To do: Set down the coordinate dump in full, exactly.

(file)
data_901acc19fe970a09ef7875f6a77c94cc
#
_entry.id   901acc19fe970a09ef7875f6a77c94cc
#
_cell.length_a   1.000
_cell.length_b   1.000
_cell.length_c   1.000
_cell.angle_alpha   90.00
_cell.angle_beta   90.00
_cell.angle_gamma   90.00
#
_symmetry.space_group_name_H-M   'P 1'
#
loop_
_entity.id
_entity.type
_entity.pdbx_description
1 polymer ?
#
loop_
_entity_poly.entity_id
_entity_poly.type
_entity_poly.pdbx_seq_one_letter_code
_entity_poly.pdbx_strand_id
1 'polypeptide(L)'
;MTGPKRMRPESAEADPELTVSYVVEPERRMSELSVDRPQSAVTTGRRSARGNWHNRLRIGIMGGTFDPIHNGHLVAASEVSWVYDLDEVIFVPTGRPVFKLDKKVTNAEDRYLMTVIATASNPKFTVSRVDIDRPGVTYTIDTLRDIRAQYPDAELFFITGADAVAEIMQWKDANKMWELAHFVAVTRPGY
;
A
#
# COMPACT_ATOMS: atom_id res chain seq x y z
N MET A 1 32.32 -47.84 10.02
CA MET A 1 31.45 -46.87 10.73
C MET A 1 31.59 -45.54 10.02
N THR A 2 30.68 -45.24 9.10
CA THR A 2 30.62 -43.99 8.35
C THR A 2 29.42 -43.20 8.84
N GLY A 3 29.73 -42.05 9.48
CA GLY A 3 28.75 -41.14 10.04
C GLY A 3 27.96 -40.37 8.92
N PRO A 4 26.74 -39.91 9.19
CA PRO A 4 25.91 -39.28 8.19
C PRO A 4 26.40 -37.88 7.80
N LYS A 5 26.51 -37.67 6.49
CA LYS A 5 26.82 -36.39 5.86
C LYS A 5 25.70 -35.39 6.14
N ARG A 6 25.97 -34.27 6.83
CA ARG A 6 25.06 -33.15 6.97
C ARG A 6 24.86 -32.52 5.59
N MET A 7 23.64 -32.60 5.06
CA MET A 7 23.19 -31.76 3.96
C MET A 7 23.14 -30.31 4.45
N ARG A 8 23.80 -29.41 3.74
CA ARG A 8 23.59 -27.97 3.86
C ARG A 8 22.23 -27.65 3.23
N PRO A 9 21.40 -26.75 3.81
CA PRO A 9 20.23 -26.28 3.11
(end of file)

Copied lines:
data_901acc19fe970a09ef7875f6a77c94cc
#
_entry.id   901acc19fe970a09ef7875f6a77c94cc
#
_cell.length_a   1.000
_cell.length_b   1.000
_cell.length_c   1.000
_cell.angle_alpha   90.00
_cell.angle_beta   90.00
_cell.angle_gamma   90.00
#
_symmetry.space_group_name_H-M   'P 1'
#
loop_
_entity.id
_entity.type
_entity.pdbx_description
1 polymer ?
#
loop_
_entity_poly.entity_id
_entity_poly.type
_entity_poly.pdbx_seq_one_letter_code
_entity_poly.pdbx_strand_id
1 'polypeptide(L)'
;MTGPKRMRPESAEADPELTVSYVVEPERRMSELSVDRPQSAVTTGRRSARGNWHNRLRIGIMGGTFDPIHNGHLVAASEVSWVYDLDEVIFVPTGRPVFKLDKKVTNAEDRYLMTVIATASNPKFTVSRVDIDRPGVTYTIDTLRDIRAQYPDAELFFITGADAVAEIMQWKDANKMWELAHFVAVTRPGY
;
A
#
# COMPACT_ATOMS: atom_id res chain seq x y z
N MET A 1 32.32 -47.84 10.02
CA MET A 1 31.45 -46.87 10.73
C MET A 1 31.59 -45.54 10.02
N THR A 2 30.68 -45.24 9.10
CA THR A 2 30.62 -43.99 8.35
C THR A 2 29.42 -43.20 8.84
N GLY A 3 29.73 -42.05 9.48
CA GLY A 3 28.75 -41.14 10.04
C GLY A 3 27.96 -40.37 8.92
N PRO A 4 26.74 -39.91 9.19
CA PRO A 4 25.91 -39.28 8.19
C PRO A 4 26.40 -37.88 7.80
N LYS A 5 26.51 -37.67 6.49
CA LYS A 5 26.82 -36.39 5.86
C LYS A 5 25.70 -35.39 6.14
N ARG A 6 25.97 -34.27 6.83
CA ARG A 6 25.06 -33.15 6.97
C ARG A 6 24.86 -32.52 5.59
N MET A 7 23.64 -32.60 5.06
CA MET A 7 23.19 -31.76 3.96
C MET A 7 23.14 -30.31 4.45
N ARG A 8 23.80 -29.41 3.74
CA ARG A 8 23.59 -27.97 3.86
C ARG A 8 22.23 -27.65 3.23
N PRO A 9 21.40 -26.75 3.81
CA PRO A 9 20.23 -26.28 3.11